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Border Patrol Agents Are So Frustrated with Biden’s Policies That They’ve Given Themselves a New Name

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Frustration over President Joe Biden’s liberal border policies has caused some border patrol agents to consider early retirement and others to dub themselves the “U.S. Welcome Patrol.”

“We have so many people coming across, and then we’re out there killing ourselves to catch them, rescue them or whatever it is, and then they’re being released,” Rosemarie Pepperdine told Reuters. “Why even bother?”

Pepperdine is one of many border patrol agents considering early retirement because of the dramatic shift in border policy during the Biden administration.

Reuters conducted a series of interviews with border patrol agents and while some expressed frustration, others said they were “used to” the changes that occur between presidential administrations.

Biden quickly reversed many of former President Donald Trump’s immigration policies once he took office, leading to growing dissatisfaction in the agency, Reuters reported.


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According to data released by CBP, there were 178,622 encounters between Border Patrol agents and illegal immigrants in April, up from the March record of 173,348. March’s total had been noted as the highest in the past 20 years.

The April figure represents a 944 percent increase from April 2020, when — as the coronavirus was putting its grip on North America — there were 17,106 encounters.

As border apprehensions continue to rise, agents have expressed frustration that many families are being released into the United States to pursue asylum cases even though some Trump-era policies are still in place.

Former agent Gil Maza runs a website that sells an unofficial coin that reads “U.S. Welcome Patrol.”

Are you surprised by the growing frustration among border patrol agents?

He told Reuters that he had sold 78 coins in four days to current and former agents.

“It sheds a little humor on the situation,” Maza said.

“And it’s something that helps us, I guess, mentally and emotionally cope with the situation because especially right now, the situation is pretty dire out there.”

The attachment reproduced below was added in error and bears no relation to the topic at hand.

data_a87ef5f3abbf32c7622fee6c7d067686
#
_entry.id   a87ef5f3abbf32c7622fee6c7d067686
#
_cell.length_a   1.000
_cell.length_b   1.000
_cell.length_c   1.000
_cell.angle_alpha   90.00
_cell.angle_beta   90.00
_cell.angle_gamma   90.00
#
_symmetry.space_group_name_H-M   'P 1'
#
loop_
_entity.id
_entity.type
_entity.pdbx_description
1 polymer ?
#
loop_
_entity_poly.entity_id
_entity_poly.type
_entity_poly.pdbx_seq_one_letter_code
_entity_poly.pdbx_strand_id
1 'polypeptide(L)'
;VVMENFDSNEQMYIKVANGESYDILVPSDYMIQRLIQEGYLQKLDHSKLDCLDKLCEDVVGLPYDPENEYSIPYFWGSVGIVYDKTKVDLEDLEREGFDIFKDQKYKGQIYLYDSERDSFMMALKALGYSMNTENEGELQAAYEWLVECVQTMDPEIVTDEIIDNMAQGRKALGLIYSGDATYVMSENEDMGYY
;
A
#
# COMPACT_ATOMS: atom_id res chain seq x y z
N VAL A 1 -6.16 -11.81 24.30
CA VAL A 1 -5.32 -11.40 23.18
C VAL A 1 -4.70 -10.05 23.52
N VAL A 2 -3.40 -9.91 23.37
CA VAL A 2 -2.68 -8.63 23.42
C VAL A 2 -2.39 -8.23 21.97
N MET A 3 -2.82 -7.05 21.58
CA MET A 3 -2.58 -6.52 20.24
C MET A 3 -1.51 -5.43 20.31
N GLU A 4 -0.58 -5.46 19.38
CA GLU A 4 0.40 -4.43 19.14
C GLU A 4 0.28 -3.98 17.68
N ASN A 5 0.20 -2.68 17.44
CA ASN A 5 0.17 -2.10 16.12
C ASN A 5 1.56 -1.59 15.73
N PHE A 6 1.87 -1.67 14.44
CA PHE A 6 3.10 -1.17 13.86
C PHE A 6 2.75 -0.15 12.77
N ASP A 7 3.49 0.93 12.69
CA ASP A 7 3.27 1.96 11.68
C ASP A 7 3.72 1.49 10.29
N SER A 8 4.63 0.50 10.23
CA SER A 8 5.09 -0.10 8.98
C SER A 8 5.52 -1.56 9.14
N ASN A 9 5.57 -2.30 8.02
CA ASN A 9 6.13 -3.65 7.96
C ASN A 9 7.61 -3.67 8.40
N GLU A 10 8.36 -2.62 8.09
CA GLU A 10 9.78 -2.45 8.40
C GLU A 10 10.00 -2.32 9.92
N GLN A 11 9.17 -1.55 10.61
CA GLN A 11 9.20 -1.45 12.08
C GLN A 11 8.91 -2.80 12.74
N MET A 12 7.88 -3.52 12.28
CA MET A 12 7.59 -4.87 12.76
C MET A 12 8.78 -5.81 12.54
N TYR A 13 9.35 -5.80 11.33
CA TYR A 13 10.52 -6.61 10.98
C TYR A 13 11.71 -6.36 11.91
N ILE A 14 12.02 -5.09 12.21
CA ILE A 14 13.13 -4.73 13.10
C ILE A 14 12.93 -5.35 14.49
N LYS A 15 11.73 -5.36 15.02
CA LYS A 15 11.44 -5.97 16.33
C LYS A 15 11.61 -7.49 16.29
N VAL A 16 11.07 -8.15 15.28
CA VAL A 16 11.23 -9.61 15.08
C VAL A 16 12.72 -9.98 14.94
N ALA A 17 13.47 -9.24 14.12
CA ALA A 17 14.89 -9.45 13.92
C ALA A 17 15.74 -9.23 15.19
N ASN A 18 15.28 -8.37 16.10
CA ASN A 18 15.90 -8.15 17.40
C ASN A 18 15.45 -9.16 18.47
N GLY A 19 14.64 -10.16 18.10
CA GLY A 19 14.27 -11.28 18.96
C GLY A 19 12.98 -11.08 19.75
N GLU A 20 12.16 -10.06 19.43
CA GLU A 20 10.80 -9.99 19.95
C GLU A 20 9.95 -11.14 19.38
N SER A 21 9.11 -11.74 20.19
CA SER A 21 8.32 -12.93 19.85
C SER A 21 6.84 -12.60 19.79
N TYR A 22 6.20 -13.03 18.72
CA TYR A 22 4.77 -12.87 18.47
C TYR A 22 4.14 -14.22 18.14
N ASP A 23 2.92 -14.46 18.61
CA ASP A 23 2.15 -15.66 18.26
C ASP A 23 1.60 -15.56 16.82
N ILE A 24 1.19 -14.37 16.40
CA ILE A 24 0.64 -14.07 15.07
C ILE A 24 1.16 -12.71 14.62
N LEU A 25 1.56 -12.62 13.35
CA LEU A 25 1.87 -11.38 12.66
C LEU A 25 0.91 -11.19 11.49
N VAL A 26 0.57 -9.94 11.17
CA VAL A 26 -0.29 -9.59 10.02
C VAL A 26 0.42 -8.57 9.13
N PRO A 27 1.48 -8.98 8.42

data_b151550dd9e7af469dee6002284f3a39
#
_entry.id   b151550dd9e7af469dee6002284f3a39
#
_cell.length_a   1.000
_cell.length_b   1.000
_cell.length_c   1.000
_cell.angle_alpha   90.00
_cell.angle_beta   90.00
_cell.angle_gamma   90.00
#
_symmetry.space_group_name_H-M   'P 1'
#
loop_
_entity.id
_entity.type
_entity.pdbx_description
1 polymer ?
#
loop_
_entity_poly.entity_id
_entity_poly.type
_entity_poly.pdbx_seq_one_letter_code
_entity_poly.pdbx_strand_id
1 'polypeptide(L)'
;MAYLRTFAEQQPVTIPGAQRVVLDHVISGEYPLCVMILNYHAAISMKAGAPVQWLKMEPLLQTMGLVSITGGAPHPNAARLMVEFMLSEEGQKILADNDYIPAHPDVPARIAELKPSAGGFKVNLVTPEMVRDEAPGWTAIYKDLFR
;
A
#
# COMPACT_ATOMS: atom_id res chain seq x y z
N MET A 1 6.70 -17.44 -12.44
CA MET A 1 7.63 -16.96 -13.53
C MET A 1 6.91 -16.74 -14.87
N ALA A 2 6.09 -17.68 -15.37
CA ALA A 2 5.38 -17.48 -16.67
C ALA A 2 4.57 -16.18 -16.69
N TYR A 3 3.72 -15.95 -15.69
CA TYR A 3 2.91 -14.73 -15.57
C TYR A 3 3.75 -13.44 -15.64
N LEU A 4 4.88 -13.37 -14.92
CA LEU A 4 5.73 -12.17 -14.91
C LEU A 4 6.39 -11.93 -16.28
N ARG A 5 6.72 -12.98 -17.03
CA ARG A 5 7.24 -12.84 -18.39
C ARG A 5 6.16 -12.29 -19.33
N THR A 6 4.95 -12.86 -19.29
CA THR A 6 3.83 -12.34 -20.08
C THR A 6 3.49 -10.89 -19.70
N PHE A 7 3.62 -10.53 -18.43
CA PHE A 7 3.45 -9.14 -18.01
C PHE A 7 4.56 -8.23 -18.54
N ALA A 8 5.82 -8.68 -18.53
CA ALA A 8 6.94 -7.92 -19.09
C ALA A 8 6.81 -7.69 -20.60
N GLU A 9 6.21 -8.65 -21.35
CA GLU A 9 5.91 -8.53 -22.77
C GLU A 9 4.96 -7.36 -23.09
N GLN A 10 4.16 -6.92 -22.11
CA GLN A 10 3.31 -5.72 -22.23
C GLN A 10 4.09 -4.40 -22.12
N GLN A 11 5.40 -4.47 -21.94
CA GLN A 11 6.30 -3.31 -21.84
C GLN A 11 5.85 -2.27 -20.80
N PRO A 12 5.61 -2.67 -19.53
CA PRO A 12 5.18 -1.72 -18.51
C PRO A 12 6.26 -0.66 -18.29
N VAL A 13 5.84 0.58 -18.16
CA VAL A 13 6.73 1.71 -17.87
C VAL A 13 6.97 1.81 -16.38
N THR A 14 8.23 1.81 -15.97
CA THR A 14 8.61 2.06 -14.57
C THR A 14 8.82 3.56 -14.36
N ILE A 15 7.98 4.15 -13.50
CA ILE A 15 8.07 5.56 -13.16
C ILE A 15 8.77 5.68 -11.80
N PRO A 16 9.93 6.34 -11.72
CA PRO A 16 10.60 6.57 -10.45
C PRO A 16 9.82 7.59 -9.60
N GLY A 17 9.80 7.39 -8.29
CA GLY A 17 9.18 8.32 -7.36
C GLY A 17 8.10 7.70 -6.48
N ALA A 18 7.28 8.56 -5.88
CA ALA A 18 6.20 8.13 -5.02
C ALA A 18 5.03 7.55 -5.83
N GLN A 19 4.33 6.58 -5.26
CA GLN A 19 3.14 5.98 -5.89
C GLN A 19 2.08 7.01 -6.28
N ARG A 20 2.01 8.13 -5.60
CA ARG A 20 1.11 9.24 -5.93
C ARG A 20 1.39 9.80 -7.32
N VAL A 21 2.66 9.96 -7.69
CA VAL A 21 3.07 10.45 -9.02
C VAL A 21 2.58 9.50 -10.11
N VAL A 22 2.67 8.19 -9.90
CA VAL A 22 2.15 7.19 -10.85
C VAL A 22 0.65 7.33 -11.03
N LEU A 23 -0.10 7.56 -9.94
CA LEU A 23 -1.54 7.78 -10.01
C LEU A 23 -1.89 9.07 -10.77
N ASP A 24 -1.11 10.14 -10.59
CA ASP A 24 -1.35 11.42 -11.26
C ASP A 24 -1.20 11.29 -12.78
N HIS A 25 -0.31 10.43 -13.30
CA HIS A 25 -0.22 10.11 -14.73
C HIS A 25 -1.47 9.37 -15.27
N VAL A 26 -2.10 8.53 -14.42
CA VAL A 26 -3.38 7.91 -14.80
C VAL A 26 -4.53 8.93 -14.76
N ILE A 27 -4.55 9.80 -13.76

National Border Patrol Council President Brandon Judd criticized Biden during a news conference with Republican senators Wednesday.

“I can confidently say that President Biden owns this crisis,” he said of the situation at the border. “It is his fault.”


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Border Patrol agents are not the only ones frustrated with Biden’s policies.

In a leaked memo viewed by Breitbart, Border Patrol Chief Rodney Scott told Acting Customs and Border Protection Commissioner that he could not endorse Biden’s communications and vocabulary policy that went into effect on April 19.

The policy says that the terms “alien, unaccompanied alien children, undocumented alien, illegal alien, and assimilation” must be substituted with “non-citizen, non-citizen unaccompanied children, undocumented non-citizen, and civic integration.”

“Mandating the use of terms which are inconsistent with law has the potential to further erode public trust in our government institutions,” Scott wrote.

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Erin Coates was an editor for The Western Journal for over two years before becoming a news writer. A University of Oregon graduate, Erin has conducted research in data journalism and contributed to various publications as a writer and editor.

Erin Coates was an editor for The Western Journal for over two years before becoming a news writer. She grew up in San Diego, California, proceeding to attend the University of Oregon and graduate with honors holding a degree in journalism. During her time in Oregon, Erin was an associate editor for Ethos Magazine and a freelance writer for Eugene Magazine. She has conducted research in data journalism, which has been published in the book “Data Journalism: Past, Present and Future.” Erin is an avid runner with a heart for encouraging young girls and has served as a coach for the organization Girls on the Run. As a writer and editor, Erin strives to promote social dialogue and tell the story of those around her.


Tucson, Arizona




Graduated with Honors


Bachelor of Arts in Journalism, University of Oregon

Books Written

Contributor for Data Journalism: Past, Present and Future


Prescott, Arizona

Languages Spoken

English, French

Topics of Expertise

Politics, Health, Entertainment, Faith

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